Pneumonia Vaccine uptake remains low among at-risk Canadians
As the flu season begins and the COVID-19 pandemic continues, pneumococcal vaccination is more important than ever to prevent disease and death from pneumonia and other forms of pneumococcal disease. But vaccine uptake remains low among adults at high risk, say researchers from McGill University.
Q&A with Giorgia Sulis, Postdoctoral Fellow in the Department of Epidemiology, Biostatistics and Occupational Health
What is pneumococcal disease?
Pneumococcus is the leading bacterial cause of pneumonia and can cause other serious infections, including sepsis and meningitis. Pneumonia is among the top 10 causes of death among adults in Canada. Most cases of pneumococcal disease are vaccine preventable.
What question did you set out to answer?
Understanding vaccine uptake and the factors associated with non-vaccination has important implications for reducing the risk of pneumococcal disease and can save lives. To find answers, our study analyzed self-reported data of pneumococcal vaccine uptake from 33,061 Canadian community-dwelling adults enrolled in the Canadian Longitudinal Study on Aging (CLSA). Specifically, we examined two key groups at high risk: older adults (i.e. those aged 65 or older) and adults aged 47-64 who had underlying chronic medical conditions.
What did you find?
While most cases of pneumococcal disease are vaccine-preventable, pneumococcal vaccine uptake remains low among those at high risk, particularly among adults aged 65 and older and adults with an underlying chronic health condition. We found that about half of those aged 65 and older, and over 80% of those aged 47 to 64 who had an underlying chronic condition reported never receiving a pneumococcal vaccine in their lifetime. While the proportion of non-vaccinated adults was lower among those who got the flu shot or had contact with a family doctor in the previous year, many people missed opportunities for vaccination. This contrasts sharply with the 80% vaccination coverage target set by the Canadian National Immunization Strategy, to be achieved by 2025.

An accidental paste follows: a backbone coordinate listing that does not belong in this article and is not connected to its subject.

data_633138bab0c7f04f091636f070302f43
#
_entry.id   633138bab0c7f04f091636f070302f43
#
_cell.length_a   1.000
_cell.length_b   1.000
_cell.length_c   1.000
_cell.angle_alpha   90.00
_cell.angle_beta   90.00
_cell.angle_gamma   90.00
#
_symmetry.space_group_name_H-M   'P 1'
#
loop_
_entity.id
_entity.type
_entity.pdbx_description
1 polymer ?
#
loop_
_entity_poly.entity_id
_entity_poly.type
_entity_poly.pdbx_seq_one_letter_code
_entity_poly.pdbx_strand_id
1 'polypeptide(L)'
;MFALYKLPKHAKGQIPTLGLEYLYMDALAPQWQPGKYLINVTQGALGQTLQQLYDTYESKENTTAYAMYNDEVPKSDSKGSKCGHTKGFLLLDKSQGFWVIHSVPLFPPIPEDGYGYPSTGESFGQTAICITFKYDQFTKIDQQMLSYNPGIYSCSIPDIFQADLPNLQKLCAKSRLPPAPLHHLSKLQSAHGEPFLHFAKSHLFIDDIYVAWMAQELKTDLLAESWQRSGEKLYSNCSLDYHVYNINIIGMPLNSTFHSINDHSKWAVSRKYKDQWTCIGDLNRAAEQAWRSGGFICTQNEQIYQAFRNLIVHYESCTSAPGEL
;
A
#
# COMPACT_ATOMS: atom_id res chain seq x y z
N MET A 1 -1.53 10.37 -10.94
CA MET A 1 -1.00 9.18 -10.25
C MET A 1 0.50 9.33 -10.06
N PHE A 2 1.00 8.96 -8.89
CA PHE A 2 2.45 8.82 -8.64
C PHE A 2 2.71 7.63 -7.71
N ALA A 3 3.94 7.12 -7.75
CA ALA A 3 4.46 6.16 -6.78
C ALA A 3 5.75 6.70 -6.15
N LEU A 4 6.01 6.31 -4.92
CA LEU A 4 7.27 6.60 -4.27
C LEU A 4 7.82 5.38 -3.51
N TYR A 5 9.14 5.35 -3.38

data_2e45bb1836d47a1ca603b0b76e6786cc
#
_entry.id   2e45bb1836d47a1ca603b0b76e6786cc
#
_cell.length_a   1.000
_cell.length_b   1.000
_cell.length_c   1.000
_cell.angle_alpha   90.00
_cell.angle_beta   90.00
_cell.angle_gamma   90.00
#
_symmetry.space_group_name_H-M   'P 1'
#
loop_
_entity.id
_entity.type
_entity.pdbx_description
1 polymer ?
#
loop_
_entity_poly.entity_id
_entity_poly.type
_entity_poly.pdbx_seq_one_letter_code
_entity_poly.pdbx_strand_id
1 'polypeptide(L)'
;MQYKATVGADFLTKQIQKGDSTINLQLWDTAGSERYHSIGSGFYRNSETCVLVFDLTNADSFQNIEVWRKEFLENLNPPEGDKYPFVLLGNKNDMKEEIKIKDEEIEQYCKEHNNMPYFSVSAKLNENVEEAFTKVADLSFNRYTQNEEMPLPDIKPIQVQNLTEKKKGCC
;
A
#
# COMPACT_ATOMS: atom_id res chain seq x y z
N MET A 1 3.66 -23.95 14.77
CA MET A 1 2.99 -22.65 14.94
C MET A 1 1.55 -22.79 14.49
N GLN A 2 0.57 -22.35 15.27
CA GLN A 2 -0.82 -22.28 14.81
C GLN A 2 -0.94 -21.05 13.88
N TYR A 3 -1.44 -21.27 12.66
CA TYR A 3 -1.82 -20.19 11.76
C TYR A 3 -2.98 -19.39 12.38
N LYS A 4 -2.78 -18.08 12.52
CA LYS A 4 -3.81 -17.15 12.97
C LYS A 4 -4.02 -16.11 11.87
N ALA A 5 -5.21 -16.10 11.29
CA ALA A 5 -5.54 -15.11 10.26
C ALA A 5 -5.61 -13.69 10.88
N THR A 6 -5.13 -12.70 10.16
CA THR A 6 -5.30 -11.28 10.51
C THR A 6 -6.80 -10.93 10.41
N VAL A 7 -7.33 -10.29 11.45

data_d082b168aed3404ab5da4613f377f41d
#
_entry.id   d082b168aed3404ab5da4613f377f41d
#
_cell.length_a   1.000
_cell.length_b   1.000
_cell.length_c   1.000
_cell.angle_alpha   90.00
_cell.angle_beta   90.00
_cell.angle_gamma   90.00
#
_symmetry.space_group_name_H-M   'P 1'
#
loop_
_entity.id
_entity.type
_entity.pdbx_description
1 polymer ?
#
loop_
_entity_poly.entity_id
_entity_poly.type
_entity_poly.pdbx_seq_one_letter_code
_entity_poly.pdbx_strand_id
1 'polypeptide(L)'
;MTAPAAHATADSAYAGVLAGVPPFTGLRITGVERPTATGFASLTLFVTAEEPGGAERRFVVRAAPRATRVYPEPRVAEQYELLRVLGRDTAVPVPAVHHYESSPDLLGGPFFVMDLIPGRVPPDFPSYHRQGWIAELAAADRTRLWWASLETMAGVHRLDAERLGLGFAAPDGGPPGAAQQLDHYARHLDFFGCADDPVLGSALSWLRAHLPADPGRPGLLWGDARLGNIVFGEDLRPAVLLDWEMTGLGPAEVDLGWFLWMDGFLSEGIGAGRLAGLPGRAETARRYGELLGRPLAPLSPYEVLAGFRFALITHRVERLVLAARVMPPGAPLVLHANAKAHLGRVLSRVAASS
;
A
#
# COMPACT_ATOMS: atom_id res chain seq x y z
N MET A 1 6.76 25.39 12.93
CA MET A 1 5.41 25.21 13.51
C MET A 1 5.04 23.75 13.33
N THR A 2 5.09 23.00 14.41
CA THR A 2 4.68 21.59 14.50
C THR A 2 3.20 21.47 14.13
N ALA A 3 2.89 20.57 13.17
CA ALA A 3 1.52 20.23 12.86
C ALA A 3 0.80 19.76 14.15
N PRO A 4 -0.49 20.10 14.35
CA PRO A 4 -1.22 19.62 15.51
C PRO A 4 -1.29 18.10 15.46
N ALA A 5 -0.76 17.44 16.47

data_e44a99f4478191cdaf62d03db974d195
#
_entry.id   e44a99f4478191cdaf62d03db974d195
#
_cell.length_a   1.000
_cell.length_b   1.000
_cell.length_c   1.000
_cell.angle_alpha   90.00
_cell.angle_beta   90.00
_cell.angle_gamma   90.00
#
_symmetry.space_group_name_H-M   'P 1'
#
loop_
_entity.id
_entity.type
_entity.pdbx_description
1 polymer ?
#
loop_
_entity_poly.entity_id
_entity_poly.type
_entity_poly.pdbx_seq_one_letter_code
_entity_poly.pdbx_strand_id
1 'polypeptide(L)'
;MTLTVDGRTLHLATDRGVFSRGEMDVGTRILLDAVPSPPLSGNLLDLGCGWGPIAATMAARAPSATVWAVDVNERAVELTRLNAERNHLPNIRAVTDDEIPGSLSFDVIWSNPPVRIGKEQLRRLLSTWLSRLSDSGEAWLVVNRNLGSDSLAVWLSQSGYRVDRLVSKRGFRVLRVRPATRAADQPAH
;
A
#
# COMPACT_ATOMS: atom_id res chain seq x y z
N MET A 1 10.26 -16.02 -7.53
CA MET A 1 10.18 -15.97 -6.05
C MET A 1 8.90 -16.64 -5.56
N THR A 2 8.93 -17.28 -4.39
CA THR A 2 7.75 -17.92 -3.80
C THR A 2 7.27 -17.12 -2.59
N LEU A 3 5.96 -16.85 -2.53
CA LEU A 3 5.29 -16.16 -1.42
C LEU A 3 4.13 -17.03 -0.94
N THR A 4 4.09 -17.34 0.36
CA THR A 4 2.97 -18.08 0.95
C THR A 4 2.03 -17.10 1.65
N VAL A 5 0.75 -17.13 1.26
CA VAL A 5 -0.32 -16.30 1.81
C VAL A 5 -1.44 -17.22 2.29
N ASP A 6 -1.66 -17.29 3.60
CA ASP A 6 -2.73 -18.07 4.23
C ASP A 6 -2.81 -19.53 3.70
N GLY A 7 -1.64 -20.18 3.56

What is the significance of these findings?
Our study is the largest analysis of pneumococcal vaccine uptake and factors associated with non-vaccination among high-risk adults in Canada. It also sheds new light on the problem of missed opportunities for vaccination. We hope that our study can contribute to raise awareness about this problem and promote effective strategies aimed at increasing pneumococcal vaccine uptake to reduce hospitalizations and mortality.
About this study
“Pneumococcal vaccination uptake and missed opportunities for vaccination among Canadian adults: A cross-sectional analysis of the Canadian Longitudinal Study on Aging (CLSA)” by Giorgia Sulis et al. was published in PLOS ONE.